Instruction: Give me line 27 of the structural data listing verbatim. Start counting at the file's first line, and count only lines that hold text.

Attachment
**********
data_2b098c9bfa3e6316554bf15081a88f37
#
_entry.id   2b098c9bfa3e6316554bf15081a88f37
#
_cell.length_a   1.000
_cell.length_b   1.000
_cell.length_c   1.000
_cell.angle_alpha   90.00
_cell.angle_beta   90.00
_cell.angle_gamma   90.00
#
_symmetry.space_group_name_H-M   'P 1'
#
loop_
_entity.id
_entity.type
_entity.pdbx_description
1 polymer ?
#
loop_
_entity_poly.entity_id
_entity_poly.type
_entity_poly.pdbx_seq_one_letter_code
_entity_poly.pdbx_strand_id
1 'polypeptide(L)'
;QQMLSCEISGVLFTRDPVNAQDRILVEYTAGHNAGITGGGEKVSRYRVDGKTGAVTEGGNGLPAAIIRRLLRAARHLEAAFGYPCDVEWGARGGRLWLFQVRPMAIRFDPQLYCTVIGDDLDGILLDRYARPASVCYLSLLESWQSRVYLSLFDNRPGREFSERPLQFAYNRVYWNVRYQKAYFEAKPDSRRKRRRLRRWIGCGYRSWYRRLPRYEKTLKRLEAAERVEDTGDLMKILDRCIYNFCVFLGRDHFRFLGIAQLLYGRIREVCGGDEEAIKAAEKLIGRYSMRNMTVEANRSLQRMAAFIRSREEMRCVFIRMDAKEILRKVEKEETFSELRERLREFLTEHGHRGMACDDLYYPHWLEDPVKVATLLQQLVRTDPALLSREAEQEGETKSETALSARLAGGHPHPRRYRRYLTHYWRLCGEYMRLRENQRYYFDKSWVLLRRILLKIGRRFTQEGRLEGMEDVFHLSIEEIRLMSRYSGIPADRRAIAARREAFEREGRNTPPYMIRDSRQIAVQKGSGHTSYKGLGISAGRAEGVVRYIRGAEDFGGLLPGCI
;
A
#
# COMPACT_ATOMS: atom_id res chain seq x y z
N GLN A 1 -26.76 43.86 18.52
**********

;